What is a job scheduler?
A job scheduler is a computer program that enables an enterprise to schedule and, in some cases, monitor computer “batch” jobs (units of work). The scheduler application ensures the execution of jobs at specific times or in response to specific triggering events.
A job scheduler controls the execution of various jobs or background processes, also known as batch scheduling. In addition to scheduling, a job scheduler tracks job execution. These jobs are units of work or activities that the scheduler performs repeatedly on a timely basis and as per a preset schedule, such as running a payroll program.
The terms job scheduling and workload automation are often used interchangeably, although they are not the same. Job scheduling applications automate tasks for specific platforms, whereas workload automation tools provide centralized control over multiple platforms to improve coordination and reduce resource conflicts.
How do job schedulers work?
A job scheduler can initiate, control and manage jobs automatically by processing prepared job control language statements or through an equivalent interaction with a human operator. Today’s job scheduler programs usually provide a graphical user interface (GUI) and one or more execution agents to schedule and execute the work in a distributed network of computers. Schedulers also provide a single point of control for enterprise job scheduling.
The GUI allows users to define which tasks (jobs) are to be executed, create a queue to schedule jobs and prioritize execution, and distribute jobs to the right agent at the right time. The agent will submit tasks for execution and monitor them during execution. The agent will also require and use some technical information, such as CPU availability, dependencies between jobs and projected (or elapsed) execution time.
To determine which job to run, schedulers might consider parameters that include the following:
- Job priority.
- Job timing.
- Availability of computing resources.
- Number of parallel jobs permitted for a user.
- Number of cases of prescribed events.
- Frequency of event occurrence.
Other parameters such as the presence of peripheral devices, job dependency on other events and execution time assigned to a user, might also be considered. If the user does not provide inputs for these parameters, the scheduler might use default values.
What are the different types of job schedulers?
Enterprise job schedulers ensure that all scheduled jobs are carried out properly and on time. For example, day of the week schedulers will schedule jobs for specific days of the week or month. Similarly, some schedulers can schedule jobs to run multiple times a day, while others will schedule jobs to run once an event is completed.
Retry schedulers schedule jobs to run based on a retry policy. For example, if a job fails, the scheduler will retry it a certain, predetermined number of times and at predetermined intervals.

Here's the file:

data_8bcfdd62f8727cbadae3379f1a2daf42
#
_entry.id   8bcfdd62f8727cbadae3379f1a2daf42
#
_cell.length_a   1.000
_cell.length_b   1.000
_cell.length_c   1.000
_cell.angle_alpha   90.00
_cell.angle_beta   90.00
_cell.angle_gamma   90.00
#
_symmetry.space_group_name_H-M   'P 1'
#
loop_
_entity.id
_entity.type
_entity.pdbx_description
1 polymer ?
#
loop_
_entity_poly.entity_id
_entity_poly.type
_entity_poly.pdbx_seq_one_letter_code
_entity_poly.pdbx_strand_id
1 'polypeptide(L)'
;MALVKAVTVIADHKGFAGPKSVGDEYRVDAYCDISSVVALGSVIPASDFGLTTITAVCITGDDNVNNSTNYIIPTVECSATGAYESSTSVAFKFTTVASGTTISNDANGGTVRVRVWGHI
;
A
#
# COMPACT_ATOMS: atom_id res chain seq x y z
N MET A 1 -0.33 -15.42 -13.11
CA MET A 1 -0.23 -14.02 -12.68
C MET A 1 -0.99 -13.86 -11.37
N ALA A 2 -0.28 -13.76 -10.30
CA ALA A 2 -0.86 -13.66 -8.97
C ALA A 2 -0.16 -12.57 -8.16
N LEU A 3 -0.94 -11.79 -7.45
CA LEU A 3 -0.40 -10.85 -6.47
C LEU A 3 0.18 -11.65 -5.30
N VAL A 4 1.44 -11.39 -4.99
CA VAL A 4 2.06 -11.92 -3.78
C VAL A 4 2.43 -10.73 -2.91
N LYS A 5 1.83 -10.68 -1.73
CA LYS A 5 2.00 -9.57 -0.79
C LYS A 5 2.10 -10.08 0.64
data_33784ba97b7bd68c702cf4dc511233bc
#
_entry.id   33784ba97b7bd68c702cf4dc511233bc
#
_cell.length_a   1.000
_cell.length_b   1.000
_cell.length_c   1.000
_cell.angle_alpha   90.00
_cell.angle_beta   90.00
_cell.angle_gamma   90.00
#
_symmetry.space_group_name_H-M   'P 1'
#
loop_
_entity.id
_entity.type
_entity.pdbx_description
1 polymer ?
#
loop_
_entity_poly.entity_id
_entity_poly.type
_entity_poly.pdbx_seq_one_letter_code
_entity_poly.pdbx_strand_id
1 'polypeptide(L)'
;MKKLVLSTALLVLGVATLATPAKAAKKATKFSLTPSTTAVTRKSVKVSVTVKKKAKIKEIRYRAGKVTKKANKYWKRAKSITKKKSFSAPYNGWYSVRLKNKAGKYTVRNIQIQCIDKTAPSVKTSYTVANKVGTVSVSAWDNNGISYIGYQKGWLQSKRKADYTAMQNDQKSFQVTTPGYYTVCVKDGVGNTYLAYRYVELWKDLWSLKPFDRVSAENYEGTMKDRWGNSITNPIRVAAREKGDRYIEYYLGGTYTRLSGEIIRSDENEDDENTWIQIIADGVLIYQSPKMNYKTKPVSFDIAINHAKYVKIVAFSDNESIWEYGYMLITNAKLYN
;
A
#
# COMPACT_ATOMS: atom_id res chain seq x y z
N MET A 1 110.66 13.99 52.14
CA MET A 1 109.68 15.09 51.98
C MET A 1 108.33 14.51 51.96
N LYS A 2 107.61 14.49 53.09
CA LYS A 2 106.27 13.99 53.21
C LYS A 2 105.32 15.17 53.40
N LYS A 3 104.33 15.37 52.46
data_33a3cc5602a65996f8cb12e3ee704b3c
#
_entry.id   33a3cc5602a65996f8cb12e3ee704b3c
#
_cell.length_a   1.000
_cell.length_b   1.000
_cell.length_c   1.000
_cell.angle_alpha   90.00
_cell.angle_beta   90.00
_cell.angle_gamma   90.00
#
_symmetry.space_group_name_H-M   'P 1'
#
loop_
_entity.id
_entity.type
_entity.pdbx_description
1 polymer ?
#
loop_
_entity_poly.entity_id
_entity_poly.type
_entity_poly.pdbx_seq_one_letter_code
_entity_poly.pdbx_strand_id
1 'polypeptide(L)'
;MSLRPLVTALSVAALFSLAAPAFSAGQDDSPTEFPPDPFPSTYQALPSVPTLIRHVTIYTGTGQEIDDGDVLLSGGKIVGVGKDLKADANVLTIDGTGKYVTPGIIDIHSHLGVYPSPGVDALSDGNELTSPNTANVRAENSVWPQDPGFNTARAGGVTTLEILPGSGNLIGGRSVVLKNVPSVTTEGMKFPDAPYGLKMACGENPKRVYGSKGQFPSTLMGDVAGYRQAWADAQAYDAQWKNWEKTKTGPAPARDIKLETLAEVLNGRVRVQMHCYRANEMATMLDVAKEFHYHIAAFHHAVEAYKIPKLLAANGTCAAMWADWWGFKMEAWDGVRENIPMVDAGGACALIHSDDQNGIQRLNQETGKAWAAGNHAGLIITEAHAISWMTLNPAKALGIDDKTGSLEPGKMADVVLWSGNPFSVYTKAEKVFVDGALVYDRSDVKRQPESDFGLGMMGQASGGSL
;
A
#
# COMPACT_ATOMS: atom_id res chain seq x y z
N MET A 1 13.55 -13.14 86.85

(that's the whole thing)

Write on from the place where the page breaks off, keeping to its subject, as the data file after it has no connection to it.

What are the features of job schedulers?
Some of the most common features in job schedulers include the following:
- Continuous automatic job monitoring.
- Completion notifications.
- Event-driven job scheduling.
- Performance monitoring.
- Report scheduling.
Some schedulers provide sophisticated features, such as real-time scheduling in accordance with external events, automatic restart in case of failures and automated incident reporting. Some schedulers also provide audit trails to help with regulatory compliance processes.
What are the benefits of job schedulers?
Businesses might need to execute certain jobs at a predetermined schedule. A job scheduler simplifies this effort through automation.
In addition, a scheduler automates the execution of time-consuming or repetitive tasks without human intervention, thus reducing the manual effort required. It can also run tasks outside working or business hours.
Most schedulers notify users if errors occur and users can take action to eliminate the error and continue job execution.
Which tasks can job schedulers automate?
Enterprise job schedulers can be used to automate a variety of tasks. One is to detect triggering events such as incoming emails, file modifications, system updates and file transfers by connecting APIs to detect these events (based on triggering rules). When such an event occurs, the scheduler will automatically initiate the appropriate job’s execution.
A job scheduler is also useful to automate file transfers from the internet to an enterprise server, or vice versa. For example, it can trigger an FTP to pull files from a secure server, store it in a temporary location, such as a DMZ, and then transfer those files to a designated intranet server. Similarly, it can trigger the FTP that will allow the DMZ to initiate a secure transfer of a file from the intranet to the internet.
Increasingly, job schedulers are used to monitor file movements within a system, and to generate and retain logs for running jobs and workflows. With the former, the execution agent will execute the preset task when its predetermined time arrives, or a triggering file reaches the system. With the latter, the job scheduler usually stores audit trails in a remote location to facilitate regulatory compliance.
Job scheduling capabilities in operating systems and computer programs
Modern operating systems (OS), such as Unix and Windows, include standard job scheduling capabilities. One example is the Windows Task Scheduler. These capabilities are also included in some web hosting services.
Several enterprise programs such as database management systems (DBMS), enterprise resource planning (ERP) platforms and business process management (BPM) tools also include job scheduling capabilities.